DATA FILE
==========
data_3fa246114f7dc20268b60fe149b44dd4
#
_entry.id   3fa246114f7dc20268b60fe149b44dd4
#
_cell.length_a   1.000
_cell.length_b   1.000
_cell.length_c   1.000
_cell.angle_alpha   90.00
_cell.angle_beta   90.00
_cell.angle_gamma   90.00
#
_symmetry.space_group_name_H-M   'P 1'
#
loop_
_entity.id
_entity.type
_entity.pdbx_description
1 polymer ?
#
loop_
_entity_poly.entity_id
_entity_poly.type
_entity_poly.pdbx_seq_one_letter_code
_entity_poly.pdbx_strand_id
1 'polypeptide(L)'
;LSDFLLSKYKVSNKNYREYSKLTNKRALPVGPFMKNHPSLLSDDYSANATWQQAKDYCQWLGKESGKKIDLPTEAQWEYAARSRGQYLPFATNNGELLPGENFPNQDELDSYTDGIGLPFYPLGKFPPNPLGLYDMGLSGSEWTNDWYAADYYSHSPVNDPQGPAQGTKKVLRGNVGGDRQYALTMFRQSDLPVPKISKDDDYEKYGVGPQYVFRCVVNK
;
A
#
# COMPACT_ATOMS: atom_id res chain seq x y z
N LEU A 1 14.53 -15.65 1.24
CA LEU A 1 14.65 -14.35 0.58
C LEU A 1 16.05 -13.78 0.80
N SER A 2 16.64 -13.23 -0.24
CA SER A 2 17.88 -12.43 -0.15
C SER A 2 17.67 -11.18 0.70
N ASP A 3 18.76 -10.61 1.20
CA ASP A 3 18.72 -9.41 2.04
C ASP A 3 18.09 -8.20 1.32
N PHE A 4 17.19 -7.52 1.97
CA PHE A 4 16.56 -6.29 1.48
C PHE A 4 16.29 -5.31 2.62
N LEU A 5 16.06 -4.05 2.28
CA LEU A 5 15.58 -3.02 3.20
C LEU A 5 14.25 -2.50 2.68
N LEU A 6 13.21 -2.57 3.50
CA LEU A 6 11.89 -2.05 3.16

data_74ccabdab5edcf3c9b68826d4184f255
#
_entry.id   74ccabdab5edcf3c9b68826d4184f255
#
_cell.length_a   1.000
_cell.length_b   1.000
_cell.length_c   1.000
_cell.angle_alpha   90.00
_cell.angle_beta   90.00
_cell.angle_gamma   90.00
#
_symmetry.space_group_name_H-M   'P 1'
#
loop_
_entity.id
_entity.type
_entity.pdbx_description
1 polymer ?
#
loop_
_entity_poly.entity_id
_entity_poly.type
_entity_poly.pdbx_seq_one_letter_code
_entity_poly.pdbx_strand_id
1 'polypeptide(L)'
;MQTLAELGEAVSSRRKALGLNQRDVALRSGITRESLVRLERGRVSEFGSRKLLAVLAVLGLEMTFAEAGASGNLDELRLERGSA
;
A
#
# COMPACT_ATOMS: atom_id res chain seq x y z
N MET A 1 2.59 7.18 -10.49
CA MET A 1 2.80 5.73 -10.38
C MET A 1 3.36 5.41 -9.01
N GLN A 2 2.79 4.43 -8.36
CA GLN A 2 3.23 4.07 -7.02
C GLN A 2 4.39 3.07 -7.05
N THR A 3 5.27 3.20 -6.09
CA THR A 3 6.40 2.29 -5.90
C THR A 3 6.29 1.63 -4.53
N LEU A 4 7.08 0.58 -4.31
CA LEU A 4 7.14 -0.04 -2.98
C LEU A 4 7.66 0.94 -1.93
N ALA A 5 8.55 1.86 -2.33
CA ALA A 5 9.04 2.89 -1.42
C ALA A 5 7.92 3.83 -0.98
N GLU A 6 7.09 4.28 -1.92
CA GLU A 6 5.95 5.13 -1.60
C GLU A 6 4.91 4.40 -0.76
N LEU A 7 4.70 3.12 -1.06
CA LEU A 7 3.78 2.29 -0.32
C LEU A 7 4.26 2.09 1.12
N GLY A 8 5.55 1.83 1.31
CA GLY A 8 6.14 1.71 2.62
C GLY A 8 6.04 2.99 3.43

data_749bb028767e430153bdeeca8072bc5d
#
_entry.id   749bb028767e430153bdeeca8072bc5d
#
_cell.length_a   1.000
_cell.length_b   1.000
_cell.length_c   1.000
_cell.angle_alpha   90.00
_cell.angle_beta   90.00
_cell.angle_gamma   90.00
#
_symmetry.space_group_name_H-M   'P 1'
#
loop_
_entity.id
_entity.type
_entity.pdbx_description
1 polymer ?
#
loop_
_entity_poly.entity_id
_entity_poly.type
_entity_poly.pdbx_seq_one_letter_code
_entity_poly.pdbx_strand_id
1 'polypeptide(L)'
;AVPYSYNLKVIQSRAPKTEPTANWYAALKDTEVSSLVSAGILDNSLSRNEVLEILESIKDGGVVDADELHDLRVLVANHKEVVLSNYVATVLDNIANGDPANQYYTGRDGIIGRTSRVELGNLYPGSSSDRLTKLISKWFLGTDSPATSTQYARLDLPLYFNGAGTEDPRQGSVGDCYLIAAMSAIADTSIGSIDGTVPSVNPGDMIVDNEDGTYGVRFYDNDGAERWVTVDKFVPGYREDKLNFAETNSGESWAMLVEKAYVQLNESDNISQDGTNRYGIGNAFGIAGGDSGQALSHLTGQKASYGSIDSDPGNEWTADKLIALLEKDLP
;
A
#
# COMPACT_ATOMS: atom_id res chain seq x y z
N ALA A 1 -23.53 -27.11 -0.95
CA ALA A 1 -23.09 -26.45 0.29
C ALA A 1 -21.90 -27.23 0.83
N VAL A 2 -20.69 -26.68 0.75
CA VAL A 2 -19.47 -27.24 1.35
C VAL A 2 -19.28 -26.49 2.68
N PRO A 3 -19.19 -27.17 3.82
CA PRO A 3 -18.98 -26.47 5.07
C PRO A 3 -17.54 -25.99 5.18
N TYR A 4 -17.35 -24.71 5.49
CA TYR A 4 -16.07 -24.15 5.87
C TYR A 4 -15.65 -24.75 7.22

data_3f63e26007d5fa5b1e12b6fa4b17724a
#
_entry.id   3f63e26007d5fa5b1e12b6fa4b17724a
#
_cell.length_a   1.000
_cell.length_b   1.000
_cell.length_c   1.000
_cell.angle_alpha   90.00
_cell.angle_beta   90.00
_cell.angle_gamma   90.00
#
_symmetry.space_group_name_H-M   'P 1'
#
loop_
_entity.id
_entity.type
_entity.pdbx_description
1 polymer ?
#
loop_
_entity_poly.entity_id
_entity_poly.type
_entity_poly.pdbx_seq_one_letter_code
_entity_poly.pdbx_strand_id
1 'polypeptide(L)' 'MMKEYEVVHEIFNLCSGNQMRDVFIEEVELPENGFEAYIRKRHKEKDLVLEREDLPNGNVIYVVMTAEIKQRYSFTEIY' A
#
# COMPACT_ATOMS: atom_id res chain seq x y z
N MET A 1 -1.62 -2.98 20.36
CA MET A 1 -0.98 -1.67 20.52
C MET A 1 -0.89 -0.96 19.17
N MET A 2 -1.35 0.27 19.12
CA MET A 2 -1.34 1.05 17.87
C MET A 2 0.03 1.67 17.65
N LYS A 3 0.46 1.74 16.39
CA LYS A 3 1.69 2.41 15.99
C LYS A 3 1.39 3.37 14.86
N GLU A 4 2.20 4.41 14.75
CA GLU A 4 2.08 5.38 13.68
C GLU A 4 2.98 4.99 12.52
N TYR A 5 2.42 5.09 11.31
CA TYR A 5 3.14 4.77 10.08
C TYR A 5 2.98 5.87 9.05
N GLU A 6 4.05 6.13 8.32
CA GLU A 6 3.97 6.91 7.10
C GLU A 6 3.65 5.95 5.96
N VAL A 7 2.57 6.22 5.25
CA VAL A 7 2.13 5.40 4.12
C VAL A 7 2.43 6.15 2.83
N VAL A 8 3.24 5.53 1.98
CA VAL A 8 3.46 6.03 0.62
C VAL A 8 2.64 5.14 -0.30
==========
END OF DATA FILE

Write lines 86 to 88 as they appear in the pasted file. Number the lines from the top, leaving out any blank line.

C THR A 3 6.29 1.63 -4.53
N LEU A 4 7.08 0.58 -4.31
CA LEU A 4 7.14 -0.04 -2.98